If innovation is the lifeblood of an organization, then organizations must put a premium on their greatest innovators. Chris Anderson claims in January’s Wired Magazine that “Out of 100 people, maybe fewer than half a dozen are likely to innovate … and their best ideas will come along only every few years.” If he’s right, you don’t want to lose your innovators.

What happens when you do? In The Age of the Unthinkable, Joshua Ramo gives an extreme case study. Head of Israeli intelligence Aharon Farkash concluded in 2001 that Israel was approaching Hizb’allah all wrong. Direct attacks only made the terrorists stronger, forcing them to evolve. Under Israel’s traditional strategy, Hizb’allah became the world’s most innovative organization. Instead of strengthening terrorists, Farkash decided to identify and target the two or three in any terrorist organization who had the skills to help the organization evolve under pressure. The results of the new strategy? Terrorist attacks plummeted, and hundreds of Islamic terrorist groups went out of business.

There are two takeaways from this harsh example. First, organizations of all kinds simply can’t survive without innovators. Second, innovation grows best in hardship. The latter point is worth a blog post in the future, but let’s jump in on the first one.

This is the point where we conclude that an organization should hold onto and — if necessary — protect their innovators, right? Perhaps, but my inclination is rather to de-specialize. Get more people involved in innovating.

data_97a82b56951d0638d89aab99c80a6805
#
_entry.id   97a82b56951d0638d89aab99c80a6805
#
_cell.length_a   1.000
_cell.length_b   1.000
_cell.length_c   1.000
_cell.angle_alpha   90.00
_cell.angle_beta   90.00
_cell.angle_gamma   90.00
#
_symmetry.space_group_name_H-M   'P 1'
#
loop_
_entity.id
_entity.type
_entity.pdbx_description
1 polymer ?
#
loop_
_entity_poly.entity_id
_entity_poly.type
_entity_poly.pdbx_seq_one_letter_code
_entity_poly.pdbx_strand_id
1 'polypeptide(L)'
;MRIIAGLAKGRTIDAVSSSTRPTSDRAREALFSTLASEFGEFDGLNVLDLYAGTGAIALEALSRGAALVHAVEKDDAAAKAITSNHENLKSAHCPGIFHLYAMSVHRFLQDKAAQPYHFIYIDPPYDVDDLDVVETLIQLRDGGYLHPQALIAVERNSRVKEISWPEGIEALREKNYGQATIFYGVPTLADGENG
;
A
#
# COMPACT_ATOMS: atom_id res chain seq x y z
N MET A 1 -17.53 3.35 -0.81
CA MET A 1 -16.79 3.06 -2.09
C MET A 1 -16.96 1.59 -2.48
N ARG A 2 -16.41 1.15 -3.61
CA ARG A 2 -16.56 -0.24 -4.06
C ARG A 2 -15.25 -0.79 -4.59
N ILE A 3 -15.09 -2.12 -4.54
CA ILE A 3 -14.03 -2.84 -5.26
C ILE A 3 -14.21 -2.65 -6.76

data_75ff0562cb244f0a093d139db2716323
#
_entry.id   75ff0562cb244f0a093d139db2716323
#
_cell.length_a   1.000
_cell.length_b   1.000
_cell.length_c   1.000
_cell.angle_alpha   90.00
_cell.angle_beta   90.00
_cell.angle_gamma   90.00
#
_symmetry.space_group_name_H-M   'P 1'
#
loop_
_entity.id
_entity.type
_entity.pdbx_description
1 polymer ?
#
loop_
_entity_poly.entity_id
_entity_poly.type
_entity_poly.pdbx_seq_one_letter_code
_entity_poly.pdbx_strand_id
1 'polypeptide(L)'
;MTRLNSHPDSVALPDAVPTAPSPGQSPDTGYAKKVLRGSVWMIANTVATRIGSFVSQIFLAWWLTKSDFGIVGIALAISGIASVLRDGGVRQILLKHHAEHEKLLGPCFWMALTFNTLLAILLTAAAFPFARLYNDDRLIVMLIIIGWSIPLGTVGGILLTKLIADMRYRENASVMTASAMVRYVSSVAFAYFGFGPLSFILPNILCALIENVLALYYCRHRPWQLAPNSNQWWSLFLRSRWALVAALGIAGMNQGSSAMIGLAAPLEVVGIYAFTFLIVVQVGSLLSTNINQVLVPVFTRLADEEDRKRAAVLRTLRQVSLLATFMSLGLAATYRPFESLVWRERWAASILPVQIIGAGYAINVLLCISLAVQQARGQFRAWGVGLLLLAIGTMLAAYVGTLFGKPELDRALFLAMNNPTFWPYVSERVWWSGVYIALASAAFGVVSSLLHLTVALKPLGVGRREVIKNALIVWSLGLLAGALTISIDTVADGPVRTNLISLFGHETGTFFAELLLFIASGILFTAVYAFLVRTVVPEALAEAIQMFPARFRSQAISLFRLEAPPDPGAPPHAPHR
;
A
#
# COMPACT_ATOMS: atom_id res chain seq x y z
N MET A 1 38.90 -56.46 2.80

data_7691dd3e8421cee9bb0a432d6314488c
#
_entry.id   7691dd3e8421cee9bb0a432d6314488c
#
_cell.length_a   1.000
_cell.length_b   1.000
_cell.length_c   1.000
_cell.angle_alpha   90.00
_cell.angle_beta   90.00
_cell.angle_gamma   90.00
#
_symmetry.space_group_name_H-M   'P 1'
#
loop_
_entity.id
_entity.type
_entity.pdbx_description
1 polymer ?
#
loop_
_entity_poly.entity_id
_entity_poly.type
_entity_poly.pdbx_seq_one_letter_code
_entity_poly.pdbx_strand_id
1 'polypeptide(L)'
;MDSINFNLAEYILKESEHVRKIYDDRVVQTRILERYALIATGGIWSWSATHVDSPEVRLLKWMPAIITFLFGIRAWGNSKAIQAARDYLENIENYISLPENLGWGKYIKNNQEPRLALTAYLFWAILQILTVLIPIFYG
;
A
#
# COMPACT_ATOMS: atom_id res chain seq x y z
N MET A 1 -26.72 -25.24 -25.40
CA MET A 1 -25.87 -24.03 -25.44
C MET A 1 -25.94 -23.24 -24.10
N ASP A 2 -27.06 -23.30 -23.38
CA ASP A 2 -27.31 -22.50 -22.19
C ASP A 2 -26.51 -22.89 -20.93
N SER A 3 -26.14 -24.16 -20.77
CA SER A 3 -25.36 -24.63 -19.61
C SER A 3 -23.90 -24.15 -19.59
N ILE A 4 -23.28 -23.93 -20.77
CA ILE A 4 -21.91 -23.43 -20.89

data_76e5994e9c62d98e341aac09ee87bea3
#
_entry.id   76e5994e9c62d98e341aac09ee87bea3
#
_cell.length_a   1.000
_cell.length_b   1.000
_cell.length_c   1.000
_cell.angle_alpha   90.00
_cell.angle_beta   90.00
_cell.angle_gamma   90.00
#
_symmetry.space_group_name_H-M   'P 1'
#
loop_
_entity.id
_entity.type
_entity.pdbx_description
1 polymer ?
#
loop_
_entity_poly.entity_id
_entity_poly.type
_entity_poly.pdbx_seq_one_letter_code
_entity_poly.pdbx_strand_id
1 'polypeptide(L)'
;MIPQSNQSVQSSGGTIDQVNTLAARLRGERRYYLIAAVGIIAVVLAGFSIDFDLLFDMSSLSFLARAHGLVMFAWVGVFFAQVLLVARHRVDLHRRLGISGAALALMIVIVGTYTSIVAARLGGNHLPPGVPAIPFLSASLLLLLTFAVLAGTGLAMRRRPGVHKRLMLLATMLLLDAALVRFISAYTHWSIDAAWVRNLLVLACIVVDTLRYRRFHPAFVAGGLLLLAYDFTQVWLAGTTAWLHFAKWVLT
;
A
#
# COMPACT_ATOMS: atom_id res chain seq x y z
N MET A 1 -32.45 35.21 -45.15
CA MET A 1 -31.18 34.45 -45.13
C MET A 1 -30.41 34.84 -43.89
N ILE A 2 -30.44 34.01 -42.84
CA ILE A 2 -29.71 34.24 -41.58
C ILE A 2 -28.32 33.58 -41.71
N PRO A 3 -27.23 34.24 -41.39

Anderson agrees:

Innovation has always been a group activity. The myth of the lone genius having a eureka moment that changes the world is indeed a myth. Most innovation is the result of long hours, building on the input of others. Ideas spawn from earlier ideas, bouncing from person to person and being reshaped as they go.

Michael Farrell describes the best conditions: “throughout history the best creativity has happened when groups of artists, reformers, writers, or scientists connected regularly with one another.” What better place for this to happen than social media? Ideas shared by one group can be improved by another, across more territory and in less time than was possible before. Social media shaves years off the traditional process.

Innovation doesn’t have to be the property of a few individuals. It can be cultivated in a community, diversifying the roles. Simply stated, innovators need support. For starters, the key first follower, the one who recognizes an idea. I shared a video a while ago that made the point that the leader isn’t the most important role in a trend. The first follower “transforms a lone nut into a leader.” In the corporate world, you need to get a boss on board. Half of innovation is the ability of managers to recognize an idea as worthy of support. Anderson adds:

The community needs to contain at least a few people capable of innovation. But not everyone in the community need be. There are plenty of other necessary roles:

  • The trend-spotter, who finds a promising innovation early.
  • The evangelist, who passionately makes the case for idea X or person Y.
  • The superspreader, who broadcasts innovations to a larger group.
  • The skeptic, who keeps the conversation honest.
  • General participants, who show up, comment honestly, and learn.

I see room for just about everyone. Are you over-reliant on a handful of people for your innovations? How can you democratize the process, pulling in others with different roles to participate in, feel ownership of and celebrate innovation?

Getting more specific, an organization that lists Innovation as a core value needs to consider the business side of how to get these kinds of people together. Is it a structural issue? Do ideas have a place to go beyond the chain of command? Do you need to schedule a FedEx day?

Farkash had it right: innovation is a life or death issue. The organization that fails to innovate will not be around long.

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